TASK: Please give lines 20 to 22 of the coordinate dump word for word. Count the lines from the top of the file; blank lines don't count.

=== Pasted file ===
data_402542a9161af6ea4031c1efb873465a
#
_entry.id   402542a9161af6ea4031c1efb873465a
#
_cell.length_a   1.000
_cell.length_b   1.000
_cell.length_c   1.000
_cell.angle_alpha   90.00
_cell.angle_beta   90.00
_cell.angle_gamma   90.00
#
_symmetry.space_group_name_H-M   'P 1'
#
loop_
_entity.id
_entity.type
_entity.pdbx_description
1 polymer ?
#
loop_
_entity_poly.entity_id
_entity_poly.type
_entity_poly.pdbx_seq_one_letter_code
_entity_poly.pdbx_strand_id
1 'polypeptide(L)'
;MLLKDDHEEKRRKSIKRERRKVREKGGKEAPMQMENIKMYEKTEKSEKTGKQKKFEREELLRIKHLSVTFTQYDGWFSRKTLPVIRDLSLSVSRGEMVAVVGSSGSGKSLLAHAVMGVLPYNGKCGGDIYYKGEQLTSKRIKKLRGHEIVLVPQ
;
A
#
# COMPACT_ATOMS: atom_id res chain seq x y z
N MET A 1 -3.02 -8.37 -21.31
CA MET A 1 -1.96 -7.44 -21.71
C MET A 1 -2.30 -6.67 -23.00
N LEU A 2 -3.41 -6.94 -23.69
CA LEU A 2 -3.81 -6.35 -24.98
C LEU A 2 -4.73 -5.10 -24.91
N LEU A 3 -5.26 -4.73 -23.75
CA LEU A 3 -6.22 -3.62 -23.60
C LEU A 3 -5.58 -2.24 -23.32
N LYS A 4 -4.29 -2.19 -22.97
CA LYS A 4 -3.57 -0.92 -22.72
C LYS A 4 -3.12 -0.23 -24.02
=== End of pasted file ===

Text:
loop_
_entity_poly.entity_id
_entity_poly.type